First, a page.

Regional councillors were scathing when presented with a pest management plan for the Bay of Plenty this week.
Several Bay of Plenty Regional Council elected members expressed disappointment with the plan, saying it did not go far enough and council staff had failed to listen to them.
The Regional Pest Management Plan was presented to councillors at a meeting on Wednesday. It outlines how various pests, including wallabies, catfish, African feather grass and wilding pines, will be managed in the Bay.
Councillors had earlier heard from representatives of the Manawahe Eco and Kōkako trusts, who said wallabies were wreaking havoc in the areas they were trying to protect.
Manawahe Eco Trust development co-ordinator Peter Fergusson said their investment in the Manawahe ecological corridor was being undermined by the spread of wallabies into the area.
He said since installing cameras in the corridor, the trust had spotted three or four wallabies in view at any one time and a Matatā farmer had seen 28 wallabies in his paddock on a single occasion.
Fergusson said not only were the wallabies putting native flora and fauna at risk, this farmer had seen his hay output decrease markedly because of wallaby and deer browsing.
"We need support and funding and a dedicated effort in the corridor," he said.
The pest management plan divides the Bay of Plenty into two areas - one where the regional council is aiming for wallaby eradication and the other where it is aiming for "progressive containment".
The Manawahe eco corridor is in the progressive containment zone.
Council deputy chairperson Jane Nees asked if it was possible to move the lines on the map to include the eco-corridor as clearly a lot of the community were concerned about the impact wallabies were having in the area.
She said she did not understand why wallabies could be eradicated from one area but not another, yet the same could not apply to other species, such as catfish.
"I'm just a bit disappointed," she said.
Staff told councillors the zones were based on where they felt they could realistically meet those eradication goals.
They said pest species such as wallabies and African feather grass could be ring fenced and pushed back with various methods such as traps and baits, however, the same could not be done with catfish.
The progressive containment zones were designed to get smaller over time and the trusts could provide input into the national wallaby policy, due to be released by the Ministry for Primary Industries following the election.
Nees said she just wanted the plan to be the best plan it could be.
Rotorua councillor Kevin Winters agreed with Nees and said the progressive containment zone was like "accepting defeat".
"I want to see that yellow zone a hell of a lot smaller in three years. That's our job; that's our core business," he said.
"We have significant Crown funding for this for the next four years and if, after that, we stop we'll be back to this; we'll be back to the future."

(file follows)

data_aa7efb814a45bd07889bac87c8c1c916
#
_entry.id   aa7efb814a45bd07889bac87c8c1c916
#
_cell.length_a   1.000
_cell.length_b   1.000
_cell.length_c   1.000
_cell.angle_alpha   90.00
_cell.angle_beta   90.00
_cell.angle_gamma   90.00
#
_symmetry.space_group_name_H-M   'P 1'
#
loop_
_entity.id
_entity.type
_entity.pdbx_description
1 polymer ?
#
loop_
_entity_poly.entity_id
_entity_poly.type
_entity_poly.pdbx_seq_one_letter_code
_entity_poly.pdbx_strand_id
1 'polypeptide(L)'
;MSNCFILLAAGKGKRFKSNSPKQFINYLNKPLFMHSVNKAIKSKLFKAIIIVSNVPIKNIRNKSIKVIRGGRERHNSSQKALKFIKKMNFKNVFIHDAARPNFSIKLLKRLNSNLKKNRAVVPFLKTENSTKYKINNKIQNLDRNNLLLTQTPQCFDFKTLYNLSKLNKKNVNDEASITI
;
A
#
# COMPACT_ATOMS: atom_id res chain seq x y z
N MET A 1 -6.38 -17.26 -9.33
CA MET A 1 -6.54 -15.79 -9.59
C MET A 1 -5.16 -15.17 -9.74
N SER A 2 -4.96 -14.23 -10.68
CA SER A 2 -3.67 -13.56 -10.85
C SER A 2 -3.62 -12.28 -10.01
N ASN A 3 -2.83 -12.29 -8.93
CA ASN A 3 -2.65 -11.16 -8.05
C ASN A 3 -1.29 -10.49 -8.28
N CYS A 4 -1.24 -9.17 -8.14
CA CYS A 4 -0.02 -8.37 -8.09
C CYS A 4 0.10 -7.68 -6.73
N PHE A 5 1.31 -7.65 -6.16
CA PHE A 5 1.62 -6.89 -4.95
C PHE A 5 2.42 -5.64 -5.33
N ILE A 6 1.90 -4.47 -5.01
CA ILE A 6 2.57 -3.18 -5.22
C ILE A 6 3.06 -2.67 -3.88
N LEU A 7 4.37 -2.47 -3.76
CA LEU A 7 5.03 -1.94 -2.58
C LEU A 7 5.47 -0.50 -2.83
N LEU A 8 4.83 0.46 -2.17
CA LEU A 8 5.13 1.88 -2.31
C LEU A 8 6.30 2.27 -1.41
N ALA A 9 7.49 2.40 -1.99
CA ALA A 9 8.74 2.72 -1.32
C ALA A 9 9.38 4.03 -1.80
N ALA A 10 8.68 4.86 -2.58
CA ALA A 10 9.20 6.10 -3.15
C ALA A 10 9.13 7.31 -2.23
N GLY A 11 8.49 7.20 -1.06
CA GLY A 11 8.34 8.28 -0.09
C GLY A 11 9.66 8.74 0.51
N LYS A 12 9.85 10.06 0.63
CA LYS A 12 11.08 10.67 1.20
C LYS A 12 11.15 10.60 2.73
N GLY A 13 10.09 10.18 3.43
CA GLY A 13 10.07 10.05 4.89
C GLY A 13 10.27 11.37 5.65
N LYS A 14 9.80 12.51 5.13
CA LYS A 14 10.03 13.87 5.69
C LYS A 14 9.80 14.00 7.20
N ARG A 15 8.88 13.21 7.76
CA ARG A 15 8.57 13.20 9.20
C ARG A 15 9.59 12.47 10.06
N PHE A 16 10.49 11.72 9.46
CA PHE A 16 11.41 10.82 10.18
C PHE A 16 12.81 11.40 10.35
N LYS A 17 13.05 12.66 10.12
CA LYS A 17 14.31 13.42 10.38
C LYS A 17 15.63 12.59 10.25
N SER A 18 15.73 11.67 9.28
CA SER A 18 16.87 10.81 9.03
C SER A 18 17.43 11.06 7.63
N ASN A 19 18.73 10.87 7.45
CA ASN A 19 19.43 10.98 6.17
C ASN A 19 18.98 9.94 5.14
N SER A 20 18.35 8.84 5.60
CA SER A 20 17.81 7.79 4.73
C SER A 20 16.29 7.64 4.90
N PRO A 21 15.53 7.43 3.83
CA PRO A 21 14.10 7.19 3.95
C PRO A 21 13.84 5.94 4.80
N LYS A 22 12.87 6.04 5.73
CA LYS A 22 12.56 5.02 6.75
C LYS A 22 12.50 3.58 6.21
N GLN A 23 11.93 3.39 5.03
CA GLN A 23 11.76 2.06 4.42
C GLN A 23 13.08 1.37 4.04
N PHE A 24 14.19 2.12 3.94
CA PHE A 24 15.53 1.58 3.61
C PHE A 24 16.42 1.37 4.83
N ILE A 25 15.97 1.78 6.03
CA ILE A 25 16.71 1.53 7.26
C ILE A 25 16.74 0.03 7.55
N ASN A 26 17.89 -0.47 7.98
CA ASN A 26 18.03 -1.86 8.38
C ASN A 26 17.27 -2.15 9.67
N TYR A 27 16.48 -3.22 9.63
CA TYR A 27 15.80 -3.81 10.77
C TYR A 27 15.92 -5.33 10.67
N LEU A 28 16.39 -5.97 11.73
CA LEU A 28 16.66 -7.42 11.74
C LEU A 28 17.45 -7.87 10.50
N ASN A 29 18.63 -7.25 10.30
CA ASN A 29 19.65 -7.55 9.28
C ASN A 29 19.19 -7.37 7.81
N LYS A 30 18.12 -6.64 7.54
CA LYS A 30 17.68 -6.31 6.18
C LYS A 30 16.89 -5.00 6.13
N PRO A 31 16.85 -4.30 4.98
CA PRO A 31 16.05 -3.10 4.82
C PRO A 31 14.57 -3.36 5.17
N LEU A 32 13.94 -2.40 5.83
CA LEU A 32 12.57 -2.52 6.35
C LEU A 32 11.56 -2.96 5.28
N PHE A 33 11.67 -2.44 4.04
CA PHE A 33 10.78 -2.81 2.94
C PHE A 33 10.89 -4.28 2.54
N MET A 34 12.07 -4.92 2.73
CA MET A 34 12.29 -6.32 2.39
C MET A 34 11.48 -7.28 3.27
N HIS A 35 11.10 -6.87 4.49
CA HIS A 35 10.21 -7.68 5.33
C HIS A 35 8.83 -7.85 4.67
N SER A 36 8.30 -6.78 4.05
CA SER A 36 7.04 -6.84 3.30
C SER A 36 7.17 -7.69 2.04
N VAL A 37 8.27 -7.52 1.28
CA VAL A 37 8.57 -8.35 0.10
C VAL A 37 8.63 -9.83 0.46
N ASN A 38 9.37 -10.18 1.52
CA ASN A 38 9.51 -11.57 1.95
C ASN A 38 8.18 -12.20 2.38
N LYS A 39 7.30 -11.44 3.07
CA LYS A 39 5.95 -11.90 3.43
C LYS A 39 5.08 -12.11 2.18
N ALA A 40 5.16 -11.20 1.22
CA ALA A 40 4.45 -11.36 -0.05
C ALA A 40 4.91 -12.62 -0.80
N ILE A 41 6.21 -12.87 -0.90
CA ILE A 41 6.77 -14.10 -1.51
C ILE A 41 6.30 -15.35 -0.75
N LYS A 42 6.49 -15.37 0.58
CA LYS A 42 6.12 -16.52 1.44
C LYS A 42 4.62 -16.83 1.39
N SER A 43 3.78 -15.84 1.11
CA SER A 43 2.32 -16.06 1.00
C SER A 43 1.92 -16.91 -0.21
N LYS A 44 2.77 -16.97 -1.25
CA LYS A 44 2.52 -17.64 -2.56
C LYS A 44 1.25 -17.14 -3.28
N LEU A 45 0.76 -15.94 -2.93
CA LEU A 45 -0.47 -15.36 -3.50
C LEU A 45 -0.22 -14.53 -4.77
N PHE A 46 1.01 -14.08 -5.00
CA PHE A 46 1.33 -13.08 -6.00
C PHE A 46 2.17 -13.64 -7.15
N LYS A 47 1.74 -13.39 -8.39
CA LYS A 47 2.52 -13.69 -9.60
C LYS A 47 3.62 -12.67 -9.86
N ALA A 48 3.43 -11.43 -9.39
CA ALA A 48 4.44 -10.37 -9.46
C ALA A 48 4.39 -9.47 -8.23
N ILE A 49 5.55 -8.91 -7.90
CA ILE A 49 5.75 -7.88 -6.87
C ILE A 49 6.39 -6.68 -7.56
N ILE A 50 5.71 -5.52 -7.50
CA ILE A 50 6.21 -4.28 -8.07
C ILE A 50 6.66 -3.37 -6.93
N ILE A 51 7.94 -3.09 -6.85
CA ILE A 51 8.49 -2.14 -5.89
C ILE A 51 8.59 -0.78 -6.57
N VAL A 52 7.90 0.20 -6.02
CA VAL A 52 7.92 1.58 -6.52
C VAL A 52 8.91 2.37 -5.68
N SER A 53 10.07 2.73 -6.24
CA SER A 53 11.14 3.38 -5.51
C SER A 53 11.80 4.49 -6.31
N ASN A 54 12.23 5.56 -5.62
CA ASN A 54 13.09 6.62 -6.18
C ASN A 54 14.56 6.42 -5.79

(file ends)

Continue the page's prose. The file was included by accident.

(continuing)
Winters said too often the council received funding for projects which were then discontinued, and the council was left "holding the baby".
He suggested placing another temporary colour to show where the council would like to have the progressive containment zone in following years.
This suggestion was not taken up.
Chairman Doug Leeder questioned staff as to why wallaby and wilding pine eradication was considered "seasonal work".
Staff said it was not seasonal, but eradication of wallaby was easier in winter when wallaby were slower and hungrier.
Leeder told staff they needed to advocate to Wellington and explain work around wallaby and wilding pine eradication could be undertaken all year.
Tauranga councillor Andrew von Dadelszen said he was very disappointed and had the impression staff had not been listening to what councillors wanted.
He said he was most concerned about the potential for marmorated stink bugs to infect the region and cause millions of dollars in losses.
Von Dadelszen said staff needed to put something in the plan that indicated they would meet with landowners such as KiwiRail and Waka Kotahi to ensure they cleared their land of pest plants such as woolly nightshade, which provided a home for stink bugs and gorse that negatively impacted water quality.
He said it was clear when he drove to Whakatāne that dairy farmers were doing that job, but the government agencies were not.
"You just don't get it. If we don't include it, that indicates to the community that we don't care," he said.
"There's this attitude in the council that we have to do everything, that we have to pay for everything, but we don't. Make the landowners do it."
Staff said it was in "the rules" that landowners had to destroy woolly nightshade.
"It might be in the rules but if we don't action that, it won't happen," von Dadelszen said.
"We must get the landowners to clean up their act otherwise we are putting at risk a multi-million-dollar industry."
He said he was so disappointed he would abstain from casting a vote to accept the plan.
He expressed the hope that the council would undertake good community consultation to ensure the region knew what its intentions and expectations were.
Councillors voted to accept the Regional Pest Management Plan.
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